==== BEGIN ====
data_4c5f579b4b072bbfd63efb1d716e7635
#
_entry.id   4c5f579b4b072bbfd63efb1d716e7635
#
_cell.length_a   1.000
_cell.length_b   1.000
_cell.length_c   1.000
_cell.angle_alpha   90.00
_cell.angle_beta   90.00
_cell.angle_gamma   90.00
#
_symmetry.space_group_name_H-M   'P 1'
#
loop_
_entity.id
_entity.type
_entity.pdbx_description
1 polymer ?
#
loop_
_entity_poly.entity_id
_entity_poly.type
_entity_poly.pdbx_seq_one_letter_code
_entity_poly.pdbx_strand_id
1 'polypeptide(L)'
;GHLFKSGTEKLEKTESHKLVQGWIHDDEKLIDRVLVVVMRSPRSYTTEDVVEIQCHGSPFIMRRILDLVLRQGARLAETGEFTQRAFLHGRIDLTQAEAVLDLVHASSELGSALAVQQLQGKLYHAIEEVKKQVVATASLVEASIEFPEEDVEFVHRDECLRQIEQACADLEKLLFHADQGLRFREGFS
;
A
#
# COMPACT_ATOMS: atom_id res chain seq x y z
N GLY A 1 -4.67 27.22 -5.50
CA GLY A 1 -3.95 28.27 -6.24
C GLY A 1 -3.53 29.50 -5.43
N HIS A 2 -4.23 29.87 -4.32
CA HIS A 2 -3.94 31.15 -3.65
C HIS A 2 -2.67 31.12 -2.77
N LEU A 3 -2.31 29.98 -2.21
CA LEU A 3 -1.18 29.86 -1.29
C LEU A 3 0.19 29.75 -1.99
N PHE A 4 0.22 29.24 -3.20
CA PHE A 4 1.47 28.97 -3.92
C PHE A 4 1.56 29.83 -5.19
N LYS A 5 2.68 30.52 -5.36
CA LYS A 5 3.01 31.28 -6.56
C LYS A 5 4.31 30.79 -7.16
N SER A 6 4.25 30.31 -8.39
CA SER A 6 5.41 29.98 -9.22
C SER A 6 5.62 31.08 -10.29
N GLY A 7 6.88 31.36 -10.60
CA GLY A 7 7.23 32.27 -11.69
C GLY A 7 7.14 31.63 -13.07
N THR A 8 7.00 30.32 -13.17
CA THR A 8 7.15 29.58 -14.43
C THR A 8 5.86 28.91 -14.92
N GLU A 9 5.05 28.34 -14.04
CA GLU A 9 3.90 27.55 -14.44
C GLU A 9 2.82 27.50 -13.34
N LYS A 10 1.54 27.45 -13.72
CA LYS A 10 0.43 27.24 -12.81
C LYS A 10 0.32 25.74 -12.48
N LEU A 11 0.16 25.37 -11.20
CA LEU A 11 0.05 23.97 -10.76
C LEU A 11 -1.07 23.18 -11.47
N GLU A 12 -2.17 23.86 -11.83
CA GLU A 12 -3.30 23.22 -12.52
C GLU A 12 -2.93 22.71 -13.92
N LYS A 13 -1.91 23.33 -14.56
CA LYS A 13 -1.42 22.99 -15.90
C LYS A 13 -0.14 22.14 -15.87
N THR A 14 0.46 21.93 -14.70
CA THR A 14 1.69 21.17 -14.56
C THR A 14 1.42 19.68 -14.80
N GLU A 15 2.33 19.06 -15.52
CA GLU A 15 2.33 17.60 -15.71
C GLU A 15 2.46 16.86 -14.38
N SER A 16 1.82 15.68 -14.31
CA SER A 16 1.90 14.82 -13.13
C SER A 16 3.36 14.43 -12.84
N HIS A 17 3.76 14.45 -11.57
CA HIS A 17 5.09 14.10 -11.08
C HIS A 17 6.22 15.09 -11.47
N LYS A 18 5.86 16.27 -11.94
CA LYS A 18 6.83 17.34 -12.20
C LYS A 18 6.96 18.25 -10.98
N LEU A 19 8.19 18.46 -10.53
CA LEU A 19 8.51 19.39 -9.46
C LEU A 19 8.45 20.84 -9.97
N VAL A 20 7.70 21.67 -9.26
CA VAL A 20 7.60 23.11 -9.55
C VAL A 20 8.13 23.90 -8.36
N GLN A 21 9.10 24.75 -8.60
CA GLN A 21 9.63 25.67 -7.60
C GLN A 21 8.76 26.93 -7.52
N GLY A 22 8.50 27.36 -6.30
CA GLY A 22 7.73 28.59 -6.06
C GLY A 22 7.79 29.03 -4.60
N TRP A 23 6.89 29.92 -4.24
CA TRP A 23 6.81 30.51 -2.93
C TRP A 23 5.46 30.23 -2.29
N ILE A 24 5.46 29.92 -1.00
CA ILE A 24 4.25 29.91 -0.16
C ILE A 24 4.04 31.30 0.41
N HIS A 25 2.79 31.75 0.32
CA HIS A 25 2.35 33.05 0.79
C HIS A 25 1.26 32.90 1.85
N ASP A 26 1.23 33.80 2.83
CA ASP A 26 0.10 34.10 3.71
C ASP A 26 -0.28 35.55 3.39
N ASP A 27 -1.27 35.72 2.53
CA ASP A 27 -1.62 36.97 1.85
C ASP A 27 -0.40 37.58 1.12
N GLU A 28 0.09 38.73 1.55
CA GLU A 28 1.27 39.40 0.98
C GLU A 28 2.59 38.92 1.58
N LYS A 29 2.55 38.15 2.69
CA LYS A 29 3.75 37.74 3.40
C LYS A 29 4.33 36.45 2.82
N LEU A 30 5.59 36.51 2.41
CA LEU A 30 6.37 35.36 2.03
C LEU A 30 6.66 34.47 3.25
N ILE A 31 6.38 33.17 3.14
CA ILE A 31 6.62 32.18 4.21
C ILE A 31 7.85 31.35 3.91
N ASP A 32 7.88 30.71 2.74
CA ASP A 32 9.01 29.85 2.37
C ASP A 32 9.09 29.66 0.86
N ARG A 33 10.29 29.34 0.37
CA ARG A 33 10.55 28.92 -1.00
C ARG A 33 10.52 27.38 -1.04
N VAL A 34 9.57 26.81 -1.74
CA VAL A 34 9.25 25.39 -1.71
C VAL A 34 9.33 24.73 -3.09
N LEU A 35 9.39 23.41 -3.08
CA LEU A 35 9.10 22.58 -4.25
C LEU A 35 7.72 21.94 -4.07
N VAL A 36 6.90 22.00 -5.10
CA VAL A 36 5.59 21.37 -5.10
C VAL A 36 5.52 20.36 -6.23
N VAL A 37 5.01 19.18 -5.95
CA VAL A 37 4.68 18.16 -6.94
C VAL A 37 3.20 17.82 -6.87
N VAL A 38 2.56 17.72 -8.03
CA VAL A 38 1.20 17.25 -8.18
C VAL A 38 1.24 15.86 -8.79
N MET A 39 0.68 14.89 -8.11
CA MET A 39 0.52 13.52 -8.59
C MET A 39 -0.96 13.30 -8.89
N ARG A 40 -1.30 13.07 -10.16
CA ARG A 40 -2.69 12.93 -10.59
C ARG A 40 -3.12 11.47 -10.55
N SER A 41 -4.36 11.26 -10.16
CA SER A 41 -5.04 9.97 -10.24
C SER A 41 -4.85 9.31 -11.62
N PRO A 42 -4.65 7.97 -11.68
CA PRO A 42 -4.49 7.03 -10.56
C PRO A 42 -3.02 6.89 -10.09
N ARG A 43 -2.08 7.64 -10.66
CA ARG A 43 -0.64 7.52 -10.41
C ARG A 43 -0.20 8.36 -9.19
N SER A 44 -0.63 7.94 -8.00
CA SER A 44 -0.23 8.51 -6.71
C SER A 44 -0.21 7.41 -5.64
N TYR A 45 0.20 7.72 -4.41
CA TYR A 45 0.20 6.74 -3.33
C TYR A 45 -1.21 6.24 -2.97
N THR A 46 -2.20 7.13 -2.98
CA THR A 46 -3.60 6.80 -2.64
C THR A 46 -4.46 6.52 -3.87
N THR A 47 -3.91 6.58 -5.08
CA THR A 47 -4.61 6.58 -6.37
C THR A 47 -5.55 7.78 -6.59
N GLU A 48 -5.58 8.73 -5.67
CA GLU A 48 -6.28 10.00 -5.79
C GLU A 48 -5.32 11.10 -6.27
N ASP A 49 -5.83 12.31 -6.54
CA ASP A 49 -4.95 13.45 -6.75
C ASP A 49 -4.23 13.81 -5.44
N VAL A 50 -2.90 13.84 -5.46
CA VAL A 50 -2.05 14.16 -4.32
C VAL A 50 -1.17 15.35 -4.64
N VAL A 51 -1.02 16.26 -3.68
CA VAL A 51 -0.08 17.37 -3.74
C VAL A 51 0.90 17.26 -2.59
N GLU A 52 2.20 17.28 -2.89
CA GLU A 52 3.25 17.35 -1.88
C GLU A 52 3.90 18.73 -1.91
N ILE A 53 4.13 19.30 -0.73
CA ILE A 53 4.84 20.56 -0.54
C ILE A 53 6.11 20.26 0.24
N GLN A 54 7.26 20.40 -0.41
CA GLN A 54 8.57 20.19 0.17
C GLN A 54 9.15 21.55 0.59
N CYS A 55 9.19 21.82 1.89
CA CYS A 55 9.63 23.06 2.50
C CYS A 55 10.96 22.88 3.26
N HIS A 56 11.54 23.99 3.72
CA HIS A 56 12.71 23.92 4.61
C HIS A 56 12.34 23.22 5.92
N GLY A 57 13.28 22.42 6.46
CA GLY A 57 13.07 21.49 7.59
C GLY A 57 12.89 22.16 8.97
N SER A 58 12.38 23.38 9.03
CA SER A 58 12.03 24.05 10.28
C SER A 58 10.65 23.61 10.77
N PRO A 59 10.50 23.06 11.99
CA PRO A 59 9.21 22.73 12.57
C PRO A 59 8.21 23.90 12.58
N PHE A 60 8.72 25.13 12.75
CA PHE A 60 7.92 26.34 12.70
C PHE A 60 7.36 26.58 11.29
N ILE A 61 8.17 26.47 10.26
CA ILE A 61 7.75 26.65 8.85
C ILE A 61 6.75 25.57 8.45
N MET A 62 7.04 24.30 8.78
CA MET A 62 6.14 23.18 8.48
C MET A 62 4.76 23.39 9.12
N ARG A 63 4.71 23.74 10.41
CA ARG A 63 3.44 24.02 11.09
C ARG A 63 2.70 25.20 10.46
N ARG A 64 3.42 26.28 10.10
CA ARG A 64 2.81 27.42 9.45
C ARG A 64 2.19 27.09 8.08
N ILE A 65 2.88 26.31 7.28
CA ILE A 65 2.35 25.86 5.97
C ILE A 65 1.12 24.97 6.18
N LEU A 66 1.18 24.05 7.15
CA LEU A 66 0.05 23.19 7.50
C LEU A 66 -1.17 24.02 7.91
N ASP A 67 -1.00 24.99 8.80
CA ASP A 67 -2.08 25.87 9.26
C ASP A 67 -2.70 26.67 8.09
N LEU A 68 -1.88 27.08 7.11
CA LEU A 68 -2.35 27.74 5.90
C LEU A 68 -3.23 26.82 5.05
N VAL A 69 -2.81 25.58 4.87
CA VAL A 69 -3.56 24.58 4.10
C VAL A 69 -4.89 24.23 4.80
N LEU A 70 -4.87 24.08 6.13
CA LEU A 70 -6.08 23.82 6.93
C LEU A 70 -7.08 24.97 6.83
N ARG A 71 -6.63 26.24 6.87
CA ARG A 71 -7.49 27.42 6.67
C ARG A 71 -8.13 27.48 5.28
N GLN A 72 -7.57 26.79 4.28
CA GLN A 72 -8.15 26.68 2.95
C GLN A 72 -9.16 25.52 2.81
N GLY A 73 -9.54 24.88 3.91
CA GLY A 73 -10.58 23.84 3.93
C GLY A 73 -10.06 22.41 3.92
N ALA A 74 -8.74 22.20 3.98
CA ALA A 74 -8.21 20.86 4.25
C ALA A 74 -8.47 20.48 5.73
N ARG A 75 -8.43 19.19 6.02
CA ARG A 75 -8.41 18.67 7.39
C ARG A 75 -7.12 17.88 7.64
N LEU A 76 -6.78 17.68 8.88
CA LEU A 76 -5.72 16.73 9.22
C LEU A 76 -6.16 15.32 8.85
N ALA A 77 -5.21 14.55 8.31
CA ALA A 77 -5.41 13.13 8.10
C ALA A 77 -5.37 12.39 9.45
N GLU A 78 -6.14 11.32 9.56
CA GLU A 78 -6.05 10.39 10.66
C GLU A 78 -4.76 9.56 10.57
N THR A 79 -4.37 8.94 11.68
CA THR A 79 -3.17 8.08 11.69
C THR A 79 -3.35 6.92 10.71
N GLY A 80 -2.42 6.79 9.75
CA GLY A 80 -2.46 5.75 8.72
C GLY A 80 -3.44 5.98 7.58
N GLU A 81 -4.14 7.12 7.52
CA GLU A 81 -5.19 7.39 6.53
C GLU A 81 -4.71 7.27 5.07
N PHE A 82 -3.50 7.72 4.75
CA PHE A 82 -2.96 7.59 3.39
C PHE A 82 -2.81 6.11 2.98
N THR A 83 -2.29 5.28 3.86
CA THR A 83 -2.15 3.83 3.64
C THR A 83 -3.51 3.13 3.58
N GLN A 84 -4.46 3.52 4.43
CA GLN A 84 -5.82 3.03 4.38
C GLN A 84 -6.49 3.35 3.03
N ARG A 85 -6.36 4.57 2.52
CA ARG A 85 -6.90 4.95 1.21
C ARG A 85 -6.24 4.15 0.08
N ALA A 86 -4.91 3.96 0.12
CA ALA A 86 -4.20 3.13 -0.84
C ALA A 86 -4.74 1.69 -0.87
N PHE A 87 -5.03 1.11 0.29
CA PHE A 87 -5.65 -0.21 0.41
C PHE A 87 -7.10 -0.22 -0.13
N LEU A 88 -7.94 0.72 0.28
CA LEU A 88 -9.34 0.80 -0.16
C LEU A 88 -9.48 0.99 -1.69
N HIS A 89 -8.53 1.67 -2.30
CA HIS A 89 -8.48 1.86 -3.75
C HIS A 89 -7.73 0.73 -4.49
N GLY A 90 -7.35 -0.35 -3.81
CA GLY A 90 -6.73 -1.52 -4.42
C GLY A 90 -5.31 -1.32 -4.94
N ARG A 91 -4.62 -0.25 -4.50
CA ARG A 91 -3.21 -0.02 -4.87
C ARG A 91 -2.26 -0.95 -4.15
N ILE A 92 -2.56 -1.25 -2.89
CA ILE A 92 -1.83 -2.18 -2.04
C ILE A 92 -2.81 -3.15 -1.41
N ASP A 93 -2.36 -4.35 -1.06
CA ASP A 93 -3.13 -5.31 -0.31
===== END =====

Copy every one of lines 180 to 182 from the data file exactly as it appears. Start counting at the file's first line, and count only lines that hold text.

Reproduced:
C VAL A 50 -1.17 15.35 -4.64
N VAL A 51 -1.02 16.26 -3.68
CA VAL A 51 -0.08 17.37 -3.74